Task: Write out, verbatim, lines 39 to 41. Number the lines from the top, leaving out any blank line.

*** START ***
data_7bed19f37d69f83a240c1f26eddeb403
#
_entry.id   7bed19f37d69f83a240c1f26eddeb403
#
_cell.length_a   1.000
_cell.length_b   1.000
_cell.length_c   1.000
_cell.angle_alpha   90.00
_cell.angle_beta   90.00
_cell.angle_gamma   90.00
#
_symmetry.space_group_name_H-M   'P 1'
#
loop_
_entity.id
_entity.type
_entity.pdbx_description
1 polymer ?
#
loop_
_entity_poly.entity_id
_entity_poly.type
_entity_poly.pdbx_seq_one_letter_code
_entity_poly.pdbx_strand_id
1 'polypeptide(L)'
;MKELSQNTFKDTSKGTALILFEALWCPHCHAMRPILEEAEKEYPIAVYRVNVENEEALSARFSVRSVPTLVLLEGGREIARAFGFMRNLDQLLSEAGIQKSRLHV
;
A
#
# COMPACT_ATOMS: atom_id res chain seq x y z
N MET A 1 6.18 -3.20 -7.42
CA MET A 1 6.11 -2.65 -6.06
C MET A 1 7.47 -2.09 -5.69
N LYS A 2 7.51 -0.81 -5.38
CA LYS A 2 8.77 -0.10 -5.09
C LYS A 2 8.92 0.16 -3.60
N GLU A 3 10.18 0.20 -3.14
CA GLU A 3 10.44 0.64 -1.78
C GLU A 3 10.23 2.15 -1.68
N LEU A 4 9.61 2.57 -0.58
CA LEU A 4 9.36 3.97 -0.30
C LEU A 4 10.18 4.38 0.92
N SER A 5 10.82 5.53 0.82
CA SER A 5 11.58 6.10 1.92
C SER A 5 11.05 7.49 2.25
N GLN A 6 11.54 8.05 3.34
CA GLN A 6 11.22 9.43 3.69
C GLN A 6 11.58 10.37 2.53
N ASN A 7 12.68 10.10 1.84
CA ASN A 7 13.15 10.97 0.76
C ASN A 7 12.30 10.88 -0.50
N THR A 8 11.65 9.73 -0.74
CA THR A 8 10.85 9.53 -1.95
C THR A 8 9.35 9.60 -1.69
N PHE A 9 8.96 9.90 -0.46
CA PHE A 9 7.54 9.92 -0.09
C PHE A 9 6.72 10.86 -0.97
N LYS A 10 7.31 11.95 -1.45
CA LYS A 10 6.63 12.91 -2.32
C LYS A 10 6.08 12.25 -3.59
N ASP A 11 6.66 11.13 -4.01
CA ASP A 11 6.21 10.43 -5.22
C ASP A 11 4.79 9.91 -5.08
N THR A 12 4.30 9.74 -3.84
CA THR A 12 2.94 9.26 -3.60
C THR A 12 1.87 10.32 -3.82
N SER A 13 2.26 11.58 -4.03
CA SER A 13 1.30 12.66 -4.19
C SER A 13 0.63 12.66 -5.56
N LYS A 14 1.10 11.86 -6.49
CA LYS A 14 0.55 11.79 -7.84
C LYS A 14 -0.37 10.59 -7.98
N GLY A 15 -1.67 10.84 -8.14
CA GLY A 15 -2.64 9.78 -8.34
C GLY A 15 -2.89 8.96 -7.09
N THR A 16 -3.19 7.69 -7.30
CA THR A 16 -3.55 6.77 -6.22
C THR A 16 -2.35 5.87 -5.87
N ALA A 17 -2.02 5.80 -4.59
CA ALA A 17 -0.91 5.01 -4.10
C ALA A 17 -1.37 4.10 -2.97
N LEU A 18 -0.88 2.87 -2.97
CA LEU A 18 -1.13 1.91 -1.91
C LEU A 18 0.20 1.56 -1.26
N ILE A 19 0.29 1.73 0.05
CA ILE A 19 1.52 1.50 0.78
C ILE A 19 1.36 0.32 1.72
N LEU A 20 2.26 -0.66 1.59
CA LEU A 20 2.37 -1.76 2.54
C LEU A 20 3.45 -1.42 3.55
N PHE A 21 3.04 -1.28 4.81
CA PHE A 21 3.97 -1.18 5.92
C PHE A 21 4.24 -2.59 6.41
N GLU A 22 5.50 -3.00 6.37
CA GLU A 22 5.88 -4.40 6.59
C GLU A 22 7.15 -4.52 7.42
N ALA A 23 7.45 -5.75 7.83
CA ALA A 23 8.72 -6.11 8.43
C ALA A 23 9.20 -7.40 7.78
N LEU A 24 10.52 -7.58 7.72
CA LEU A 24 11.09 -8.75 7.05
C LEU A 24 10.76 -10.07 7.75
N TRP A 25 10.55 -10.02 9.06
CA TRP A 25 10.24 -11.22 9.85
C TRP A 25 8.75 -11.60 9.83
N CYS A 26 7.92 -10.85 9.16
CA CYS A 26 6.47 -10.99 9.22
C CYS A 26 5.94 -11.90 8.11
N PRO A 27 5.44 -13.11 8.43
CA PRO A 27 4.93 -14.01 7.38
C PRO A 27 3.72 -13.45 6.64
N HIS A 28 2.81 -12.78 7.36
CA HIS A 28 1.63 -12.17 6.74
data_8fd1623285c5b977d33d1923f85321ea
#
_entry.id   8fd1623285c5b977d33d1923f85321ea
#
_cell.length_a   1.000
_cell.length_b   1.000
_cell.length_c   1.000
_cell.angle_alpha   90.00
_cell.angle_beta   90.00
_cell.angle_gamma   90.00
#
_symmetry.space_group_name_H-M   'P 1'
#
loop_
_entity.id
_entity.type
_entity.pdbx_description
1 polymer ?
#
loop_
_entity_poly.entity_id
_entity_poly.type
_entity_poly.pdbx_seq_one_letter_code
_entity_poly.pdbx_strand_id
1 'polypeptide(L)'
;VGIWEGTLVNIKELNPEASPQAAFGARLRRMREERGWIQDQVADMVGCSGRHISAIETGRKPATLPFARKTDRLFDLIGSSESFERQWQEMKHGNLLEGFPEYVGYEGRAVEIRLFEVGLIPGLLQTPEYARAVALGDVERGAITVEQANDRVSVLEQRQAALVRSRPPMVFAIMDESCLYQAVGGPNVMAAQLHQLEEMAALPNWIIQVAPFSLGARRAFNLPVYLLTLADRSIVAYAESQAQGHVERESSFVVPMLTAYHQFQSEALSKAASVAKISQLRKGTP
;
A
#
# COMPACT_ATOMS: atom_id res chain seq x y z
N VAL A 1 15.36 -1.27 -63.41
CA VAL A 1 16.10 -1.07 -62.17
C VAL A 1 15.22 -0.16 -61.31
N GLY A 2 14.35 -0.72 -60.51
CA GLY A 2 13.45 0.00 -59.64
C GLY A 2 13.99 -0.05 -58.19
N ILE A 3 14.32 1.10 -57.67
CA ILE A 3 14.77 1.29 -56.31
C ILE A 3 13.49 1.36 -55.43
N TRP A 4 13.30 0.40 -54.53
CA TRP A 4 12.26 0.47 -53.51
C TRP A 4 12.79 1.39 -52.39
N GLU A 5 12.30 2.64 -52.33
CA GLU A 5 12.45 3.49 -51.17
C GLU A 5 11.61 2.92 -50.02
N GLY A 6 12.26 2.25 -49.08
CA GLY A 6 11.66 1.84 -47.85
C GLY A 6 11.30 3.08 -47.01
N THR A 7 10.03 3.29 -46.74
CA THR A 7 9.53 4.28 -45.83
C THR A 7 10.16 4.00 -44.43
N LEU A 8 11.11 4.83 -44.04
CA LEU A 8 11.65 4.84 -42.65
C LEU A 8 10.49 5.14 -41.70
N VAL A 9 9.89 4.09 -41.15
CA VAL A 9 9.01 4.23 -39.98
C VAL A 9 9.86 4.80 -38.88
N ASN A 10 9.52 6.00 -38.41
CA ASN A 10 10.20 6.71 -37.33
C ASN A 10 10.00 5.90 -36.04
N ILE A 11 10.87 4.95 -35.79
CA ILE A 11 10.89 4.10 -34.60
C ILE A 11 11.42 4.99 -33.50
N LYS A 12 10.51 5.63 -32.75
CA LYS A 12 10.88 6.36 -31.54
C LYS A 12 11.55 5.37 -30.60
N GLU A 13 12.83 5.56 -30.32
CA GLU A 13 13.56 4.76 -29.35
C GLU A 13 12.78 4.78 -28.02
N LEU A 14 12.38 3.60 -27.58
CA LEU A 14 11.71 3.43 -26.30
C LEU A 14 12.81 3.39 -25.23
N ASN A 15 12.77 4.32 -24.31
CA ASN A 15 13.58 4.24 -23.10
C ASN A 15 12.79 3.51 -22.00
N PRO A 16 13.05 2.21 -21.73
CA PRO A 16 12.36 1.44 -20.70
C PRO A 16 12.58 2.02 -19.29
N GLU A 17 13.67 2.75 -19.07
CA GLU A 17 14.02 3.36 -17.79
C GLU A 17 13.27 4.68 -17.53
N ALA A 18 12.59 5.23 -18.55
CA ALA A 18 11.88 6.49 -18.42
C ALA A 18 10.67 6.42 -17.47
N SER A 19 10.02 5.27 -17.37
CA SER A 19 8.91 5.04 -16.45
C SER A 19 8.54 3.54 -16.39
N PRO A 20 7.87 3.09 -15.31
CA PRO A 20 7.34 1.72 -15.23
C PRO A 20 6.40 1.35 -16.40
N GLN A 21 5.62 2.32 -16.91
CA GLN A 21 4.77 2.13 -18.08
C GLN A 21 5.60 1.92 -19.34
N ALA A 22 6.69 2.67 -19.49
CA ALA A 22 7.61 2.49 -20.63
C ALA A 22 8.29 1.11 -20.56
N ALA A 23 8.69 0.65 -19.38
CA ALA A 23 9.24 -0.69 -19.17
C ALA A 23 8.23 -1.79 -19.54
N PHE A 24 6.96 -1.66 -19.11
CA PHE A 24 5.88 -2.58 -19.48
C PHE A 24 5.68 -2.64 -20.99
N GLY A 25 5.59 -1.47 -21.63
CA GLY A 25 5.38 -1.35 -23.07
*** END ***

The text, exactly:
C GLU A 3 10.23 2.15 -1.68
N LEU A 4 9.61 2.57 -0.58
CA LEU A 4 9.36 3.97 -0.30